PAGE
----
Still, a $1,900, 60-inch, 3D TV with LG's fantastic smart platform is a bargain. If you don't mind some blemishes on your TV and you're not planning on being an early adopter of 4K, the LB7100 is a viable option.
The value of the LG 60LB7100 (MSRP $1,899.99) is in its relatively low price tag, not its picture quality. The main problem holding the LB7100 back is its inability to produce deep, rich black levels and bright, vivid highlights.
And for techies (read: fellow nerds) planning on calibrating any of the TVs in the this series, read on: There's a problem with LG's menu software that makes some of the most important aspects of calibration nearly impossible.
It cuts a fine feature if you can fit it on a table.
If you've been paying attention to LG's 2014 lineup, the LB7100's outfit won't come as a surprise, since nearly every TV in LG's catalog this year is sporting the same design. It's a TV that's both handsome and simple: two wide-set, angular feet cradling a thin, silver bezel that allows the picture to "pop" in front of the backdrop of whatever room it's in. A slight lack of practicality is the only design blunder here; although the wide-set feet don't pose a problem with a 39-inch model, the distance between the feet starts to command a presence at 60 inches. Make no mistake about it: This TV needs a wide surface. If you're considering the 65- or the 70-inch model, your days of balancing your TV on top of your cable box are over.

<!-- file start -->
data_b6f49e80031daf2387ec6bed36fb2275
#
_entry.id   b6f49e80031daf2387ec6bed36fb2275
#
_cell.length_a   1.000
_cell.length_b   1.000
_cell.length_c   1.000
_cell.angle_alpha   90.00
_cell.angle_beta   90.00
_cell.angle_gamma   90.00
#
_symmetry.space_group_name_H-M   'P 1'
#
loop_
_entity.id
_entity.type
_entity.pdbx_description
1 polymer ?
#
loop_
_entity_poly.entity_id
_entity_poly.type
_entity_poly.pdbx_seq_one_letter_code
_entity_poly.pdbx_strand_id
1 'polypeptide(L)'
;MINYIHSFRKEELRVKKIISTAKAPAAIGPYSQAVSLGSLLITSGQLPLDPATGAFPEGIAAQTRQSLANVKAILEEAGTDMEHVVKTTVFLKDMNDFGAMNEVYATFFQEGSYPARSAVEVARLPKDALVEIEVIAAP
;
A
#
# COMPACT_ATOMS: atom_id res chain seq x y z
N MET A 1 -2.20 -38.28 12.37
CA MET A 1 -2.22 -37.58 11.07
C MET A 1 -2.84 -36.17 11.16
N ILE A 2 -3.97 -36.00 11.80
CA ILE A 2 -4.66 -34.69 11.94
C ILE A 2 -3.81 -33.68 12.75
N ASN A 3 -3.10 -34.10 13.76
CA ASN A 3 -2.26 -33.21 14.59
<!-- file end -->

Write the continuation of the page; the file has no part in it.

Once you've set up the LB7100–a process as simple as screwing its feet on and finding someone to help you lift it–you'll be rewarded with a sleek, minimalist TV that doesn't trade its lack of flashiness for an ability to impress. I have to hand it to LG: The design is modern without feeling flashy, complementing a room's design without dominating it. It won't stand out in a room, but that's the point.
On the back of the LB7100's mammoth panel you'll find back- and side-facing cut-outs containing the TV's myriad of connection ports. Users are graced with three HDMI inputs, three USB ports, an RS-232 mini-jack, shared component/composite inputs, a digital audio output, a coaxial RF connector, and a LAN ethernet port for accessing the internet. The LB7100 also ships with two pairs of 3D glasses and the company's "Magic Remote," but more on those later.
Although our main focus is a television's out-of-box performance—since that's what most people will experience—we're also interested in its maximum potential. To this end, we test each TV twice: before and after calibration. The calibration process ranges from minimal to extensive depending on the amount of picture customization options available in the TV's software.
The LB7100 provides users with an assortment of customization options including 2- and 20-point white balance controls as well as a full color management system, but unfortunately, the TV's software leaves them broken and borderline useless.